Mapping invasive Phragmites australis in the coastal Great Lakes with ALOS PALSAR Satellite Imagery for Decision Support
Phragmites australis (common reed) has an invasive variety not native to North America that forms dense stands which cause negative impacts on coastal Great Lakes wetlands including habitat degradation and reduced biological diversity. Early treatment is key to controlling Phragmites, therefore a map of the current distribution is needed. ALOS PALSAR imagery was used to produce the first basin-wide distribution map showing the extent of large, dense invasive Phragmites-dominated habitats in wetlands and other coastal ecosystems along the U.S. shore of the Great Lakes. PALSAR is a satellite imaging radar sensor that is sensitive to differences in plant biomass and inundation patterns, allowing for the detection and delineation of tall (up to 5 m), high-density, high-biomass invasive Phragmites stands. Classification was based on multi-season ALOS PALSAR L-band data. Seasonal datasets improved discrimination of Phragmites by taking advantage of phenological changes in vegetation and inundation patterns. Extensive field collections of training and randomly selected validation data were conducted in 2010-11 to aid in mapping and for accuracy assessments. Overall map accuracy was 87%, with 86% producer's accuracy for invasive Phragmites.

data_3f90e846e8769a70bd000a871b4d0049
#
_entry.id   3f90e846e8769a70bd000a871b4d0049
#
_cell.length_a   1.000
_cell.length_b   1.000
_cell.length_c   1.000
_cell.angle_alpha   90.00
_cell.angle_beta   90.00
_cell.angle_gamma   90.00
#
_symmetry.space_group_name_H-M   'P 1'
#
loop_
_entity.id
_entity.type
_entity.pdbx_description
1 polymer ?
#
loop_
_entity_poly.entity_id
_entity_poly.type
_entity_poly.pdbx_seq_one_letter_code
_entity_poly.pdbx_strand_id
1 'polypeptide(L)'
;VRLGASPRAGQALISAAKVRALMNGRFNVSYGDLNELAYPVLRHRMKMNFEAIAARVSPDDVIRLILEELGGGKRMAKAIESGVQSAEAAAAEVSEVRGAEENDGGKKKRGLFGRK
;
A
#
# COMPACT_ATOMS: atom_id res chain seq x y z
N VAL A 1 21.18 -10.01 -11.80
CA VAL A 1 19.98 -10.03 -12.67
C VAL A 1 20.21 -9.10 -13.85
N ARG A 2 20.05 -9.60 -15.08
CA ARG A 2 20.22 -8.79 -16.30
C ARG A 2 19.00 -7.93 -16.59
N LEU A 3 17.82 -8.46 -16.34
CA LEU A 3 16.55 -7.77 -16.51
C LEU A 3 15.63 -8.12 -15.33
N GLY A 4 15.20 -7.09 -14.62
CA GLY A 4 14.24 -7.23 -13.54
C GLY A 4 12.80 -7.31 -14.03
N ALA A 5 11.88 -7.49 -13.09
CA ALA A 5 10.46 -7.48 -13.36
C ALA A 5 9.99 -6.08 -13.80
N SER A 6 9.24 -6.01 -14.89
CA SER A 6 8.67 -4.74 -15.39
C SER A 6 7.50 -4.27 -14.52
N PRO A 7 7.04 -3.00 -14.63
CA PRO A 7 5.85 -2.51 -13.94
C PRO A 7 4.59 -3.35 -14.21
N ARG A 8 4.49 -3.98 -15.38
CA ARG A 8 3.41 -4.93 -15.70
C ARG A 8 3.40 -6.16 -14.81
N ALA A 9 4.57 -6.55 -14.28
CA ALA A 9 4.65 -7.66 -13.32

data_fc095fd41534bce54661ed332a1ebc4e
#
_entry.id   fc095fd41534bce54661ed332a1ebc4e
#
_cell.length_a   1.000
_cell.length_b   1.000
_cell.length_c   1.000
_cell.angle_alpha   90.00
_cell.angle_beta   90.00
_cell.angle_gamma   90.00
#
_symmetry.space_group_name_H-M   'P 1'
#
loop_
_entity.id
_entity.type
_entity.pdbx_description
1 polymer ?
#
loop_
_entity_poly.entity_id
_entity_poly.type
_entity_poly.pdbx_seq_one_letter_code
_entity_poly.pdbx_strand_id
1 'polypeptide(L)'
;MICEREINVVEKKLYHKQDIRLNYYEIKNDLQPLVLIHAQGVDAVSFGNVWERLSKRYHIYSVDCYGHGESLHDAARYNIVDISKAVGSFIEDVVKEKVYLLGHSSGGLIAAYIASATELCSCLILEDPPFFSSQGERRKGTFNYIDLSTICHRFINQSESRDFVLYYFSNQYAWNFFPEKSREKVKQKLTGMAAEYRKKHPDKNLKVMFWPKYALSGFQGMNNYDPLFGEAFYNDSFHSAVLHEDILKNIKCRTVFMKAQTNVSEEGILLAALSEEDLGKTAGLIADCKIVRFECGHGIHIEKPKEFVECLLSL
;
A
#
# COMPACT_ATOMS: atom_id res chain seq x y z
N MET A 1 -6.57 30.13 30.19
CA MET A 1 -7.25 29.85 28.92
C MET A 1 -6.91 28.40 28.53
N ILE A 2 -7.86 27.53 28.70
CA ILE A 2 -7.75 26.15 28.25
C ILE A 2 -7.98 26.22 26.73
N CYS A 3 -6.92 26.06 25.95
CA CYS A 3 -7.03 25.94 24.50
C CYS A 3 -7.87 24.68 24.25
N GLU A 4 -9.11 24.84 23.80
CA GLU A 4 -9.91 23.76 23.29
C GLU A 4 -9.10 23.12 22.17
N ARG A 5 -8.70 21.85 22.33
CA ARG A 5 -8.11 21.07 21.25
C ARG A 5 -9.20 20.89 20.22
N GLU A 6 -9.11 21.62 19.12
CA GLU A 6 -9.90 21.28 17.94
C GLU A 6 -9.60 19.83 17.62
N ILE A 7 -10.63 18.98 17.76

IAGLR 55th Annual Conference on Great Lakes Research
Scarbrough, K. A.,
Kowalski, K. P.,
Carlson Mazur, M. L.,
Powell, R. B.,
Jenkins, L. K.,
Gailbraith, D. M.,
Mapping invasive Phragmites australis in the coastal Great Lakes with ALOS PALSAR Satellite Imagery for Decision Support.
IAGLR 55th Annual Conference on Great Lakes Research,
Retrieved from: http://digitalcommons.mtu.edu/mtri_p/111